Birds of Nebraska: Newspaper Accounts, 1854-1923

Editor [possibly Miles Greenleaf]. February 24, 1918. Omaha Sunday World-Herald 53(21): 4-E. A bird editorial.

And Now for March.

This is the last Sunday in February, and busy birdlovers welcome it for that reason. Those who toil on weekdays and take advantage of the Lord's day of rest to tramp out among his loveliest works realize that within the next two or three Sabbaths there will have returned many of their dearest feathered friends.

It has been a bitter, bitter winter! This is perhaps better appreciated by the bird student than by most, for we all buy coal and overcoats and heavy underwear. The bird "crank" realizes the severity of a season by calculations in addition to these. he knows that when the hardy winter birds disappear from the woods, the meteorological situation is indeed unusual.

For weeks and weeks, with the mercury generally below zero and biting gales crowding down from the north, the Nuthatches, Creepers and other "eskimo" birds have been mighty hard to find - which is astounding. On several Sundays in the pst two months as few as three different species of birds have been seen in Elmwood park by those who know how to look for the,. and who have yearly fed them with suet at appointed places therein. Ordinarily the Sunday census in January and February would show as least eight different varieties in this park on any trip. So the amateur ornithologist knows that it has been a very bad winter.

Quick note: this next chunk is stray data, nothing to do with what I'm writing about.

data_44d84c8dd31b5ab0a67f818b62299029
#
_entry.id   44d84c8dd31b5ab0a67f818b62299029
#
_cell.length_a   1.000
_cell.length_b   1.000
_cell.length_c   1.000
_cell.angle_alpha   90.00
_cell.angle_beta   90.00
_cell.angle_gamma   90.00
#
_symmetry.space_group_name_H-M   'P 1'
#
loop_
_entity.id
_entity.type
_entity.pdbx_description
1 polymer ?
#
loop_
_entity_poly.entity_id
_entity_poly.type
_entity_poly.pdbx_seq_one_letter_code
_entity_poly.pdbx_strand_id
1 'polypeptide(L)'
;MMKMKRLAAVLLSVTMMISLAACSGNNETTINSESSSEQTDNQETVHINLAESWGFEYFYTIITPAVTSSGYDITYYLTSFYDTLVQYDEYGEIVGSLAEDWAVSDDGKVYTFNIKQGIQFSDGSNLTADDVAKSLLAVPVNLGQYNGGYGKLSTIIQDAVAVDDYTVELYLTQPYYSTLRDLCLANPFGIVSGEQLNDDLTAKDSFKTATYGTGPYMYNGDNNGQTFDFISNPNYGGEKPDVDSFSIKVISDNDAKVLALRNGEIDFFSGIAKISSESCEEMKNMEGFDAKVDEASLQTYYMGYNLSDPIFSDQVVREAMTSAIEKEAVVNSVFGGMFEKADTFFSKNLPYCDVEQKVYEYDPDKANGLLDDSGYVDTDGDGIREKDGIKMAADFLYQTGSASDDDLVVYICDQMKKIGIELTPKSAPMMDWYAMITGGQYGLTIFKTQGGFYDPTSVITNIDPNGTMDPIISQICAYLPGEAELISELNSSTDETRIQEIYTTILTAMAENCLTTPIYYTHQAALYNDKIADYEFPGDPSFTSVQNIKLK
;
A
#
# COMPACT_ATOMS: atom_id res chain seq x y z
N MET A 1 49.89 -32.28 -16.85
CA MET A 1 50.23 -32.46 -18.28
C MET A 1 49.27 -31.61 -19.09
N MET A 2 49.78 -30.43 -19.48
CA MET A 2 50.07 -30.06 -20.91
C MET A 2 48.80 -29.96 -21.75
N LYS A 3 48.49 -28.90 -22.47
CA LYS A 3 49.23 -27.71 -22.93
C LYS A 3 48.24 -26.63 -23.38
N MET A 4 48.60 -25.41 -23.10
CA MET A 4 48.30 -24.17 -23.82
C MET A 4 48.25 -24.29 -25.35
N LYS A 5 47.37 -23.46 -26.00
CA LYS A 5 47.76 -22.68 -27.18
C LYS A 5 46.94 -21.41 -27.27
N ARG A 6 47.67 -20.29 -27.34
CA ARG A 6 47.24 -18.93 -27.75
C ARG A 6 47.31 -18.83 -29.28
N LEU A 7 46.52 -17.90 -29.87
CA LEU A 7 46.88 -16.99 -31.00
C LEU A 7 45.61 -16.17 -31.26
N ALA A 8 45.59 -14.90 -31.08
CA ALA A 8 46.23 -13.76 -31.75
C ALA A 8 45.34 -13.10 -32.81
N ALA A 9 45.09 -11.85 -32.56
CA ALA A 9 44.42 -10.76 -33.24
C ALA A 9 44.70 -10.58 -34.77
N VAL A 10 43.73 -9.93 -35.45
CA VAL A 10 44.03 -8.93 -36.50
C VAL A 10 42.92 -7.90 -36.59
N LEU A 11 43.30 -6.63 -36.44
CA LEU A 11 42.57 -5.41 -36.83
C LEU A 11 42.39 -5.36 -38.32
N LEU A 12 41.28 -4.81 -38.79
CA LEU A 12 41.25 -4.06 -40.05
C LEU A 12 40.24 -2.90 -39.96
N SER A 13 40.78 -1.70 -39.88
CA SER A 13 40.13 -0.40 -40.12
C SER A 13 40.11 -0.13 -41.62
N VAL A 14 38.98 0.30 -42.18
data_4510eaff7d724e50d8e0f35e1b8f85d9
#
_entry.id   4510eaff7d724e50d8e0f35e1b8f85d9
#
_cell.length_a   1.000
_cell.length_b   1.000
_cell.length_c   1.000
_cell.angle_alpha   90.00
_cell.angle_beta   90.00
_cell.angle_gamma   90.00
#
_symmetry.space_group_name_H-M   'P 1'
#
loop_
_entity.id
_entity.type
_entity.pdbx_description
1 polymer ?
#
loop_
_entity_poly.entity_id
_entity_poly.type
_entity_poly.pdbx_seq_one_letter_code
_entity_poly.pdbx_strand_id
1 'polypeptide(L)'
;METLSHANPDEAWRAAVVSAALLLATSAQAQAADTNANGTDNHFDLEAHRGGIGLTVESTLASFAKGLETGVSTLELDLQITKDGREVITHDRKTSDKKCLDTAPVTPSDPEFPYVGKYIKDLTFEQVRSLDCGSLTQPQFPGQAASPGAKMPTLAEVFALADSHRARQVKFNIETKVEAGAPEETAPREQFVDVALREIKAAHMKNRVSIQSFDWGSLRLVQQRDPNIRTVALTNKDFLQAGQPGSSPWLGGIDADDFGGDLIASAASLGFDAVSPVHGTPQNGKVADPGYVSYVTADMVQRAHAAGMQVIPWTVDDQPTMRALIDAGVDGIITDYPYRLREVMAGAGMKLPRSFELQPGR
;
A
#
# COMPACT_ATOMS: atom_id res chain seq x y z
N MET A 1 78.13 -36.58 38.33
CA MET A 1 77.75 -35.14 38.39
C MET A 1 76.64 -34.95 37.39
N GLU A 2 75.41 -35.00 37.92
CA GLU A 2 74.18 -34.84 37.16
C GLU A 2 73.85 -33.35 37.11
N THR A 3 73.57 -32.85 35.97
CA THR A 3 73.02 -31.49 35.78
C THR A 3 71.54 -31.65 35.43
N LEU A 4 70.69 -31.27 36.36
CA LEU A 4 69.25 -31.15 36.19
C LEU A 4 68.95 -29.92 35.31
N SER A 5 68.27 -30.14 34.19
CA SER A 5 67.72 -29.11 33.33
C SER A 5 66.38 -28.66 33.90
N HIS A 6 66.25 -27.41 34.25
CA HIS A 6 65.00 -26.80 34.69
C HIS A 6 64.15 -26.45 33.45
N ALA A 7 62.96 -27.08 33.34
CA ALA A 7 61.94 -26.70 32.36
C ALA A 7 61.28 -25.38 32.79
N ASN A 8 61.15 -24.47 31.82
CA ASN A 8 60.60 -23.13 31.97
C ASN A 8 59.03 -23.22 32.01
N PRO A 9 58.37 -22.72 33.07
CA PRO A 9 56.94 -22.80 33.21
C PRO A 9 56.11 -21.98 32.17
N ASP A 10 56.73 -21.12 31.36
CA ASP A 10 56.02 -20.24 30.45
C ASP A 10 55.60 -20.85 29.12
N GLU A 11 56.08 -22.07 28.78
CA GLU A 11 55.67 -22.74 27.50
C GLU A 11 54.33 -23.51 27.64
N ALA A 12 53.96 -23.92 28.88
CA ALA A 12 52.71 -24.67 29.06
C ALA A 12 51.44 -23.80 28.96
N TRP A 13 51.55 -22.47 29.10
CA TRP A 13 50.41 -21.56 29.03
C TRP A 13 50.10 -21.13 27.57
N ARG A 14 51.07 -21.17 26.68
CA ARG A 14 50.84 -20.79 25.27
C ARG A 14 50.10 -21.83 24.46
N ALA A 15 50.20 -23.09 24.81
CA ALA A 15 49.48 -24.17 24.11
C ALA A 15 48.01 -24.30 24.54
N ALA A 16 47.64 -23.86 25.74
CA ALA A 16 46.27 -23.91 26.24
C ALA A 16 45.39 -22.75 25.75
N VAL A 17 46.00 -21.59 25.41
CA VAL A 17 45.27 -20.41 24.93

But by the middle of next month we may be assured that such beautiful visitors as the Meadowlark, Bluebird and Phoebe will have returned - unless the weather man plays still further tricks on us. The Robins will have come up from the south, and their hardier brethren from the river thickets where they have stayed all year. The migratory Sparrows will be among us again, and all will be merry.

The birdlover will be glad to have this Sabbath day safely behind him. The future promises to be warmer and more songful.